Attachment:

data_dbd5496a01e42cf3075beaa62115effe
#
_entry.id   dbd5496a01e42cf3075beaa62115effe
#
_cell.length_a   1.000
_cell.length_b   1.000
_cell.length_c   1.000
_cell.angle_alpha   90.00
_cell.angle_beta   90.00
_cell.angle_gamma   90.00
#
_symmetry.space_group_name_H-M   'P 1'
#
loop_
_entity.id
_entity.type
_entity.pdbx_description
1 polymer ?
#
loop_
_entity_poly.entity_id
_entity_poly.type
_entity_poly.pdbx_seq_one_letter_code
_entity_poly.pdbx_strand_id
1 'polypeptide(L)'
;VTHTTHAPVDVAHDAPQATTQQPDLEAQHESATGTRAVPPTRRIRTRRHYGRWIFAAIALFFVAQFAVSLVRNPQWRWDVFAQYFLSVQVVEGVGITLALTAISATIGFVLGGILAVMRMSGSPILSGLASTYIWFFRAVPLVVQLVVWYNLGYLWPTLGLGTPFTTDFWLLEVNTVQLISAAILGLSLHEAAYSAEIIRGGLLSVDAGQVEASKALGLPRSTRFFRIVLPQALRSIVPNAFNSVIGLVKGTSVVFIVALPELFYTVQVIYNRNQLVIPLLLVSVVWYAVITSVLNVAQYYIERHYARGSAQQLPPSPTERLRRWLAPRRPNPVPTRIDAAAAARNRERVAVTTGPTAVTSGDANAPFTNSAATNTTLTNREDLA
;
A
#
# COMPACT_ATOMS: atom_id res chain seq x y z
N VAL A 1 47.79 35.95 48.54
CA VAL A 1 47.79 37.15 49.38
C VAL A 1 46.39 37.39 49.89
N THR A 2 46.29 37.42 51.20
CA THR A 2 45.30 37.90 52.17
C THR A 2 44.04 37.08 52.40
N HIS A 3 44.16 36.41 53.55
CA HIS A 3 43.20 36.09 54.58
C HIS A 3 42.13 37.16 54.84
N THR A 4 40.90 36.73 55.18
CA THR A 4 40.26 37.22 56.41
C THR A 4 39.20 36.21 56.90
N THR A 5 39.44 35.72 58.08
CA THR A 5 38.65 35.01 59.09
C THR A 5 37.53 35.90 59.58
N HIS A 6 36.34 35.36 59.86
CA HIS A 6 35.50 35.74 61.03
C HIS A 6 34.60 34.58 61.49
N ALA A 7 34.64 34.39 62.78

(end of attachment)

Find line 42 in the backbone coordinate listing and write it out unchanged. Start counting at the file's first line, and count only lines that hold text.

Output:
C THR A 4 39.20 36.21 56.90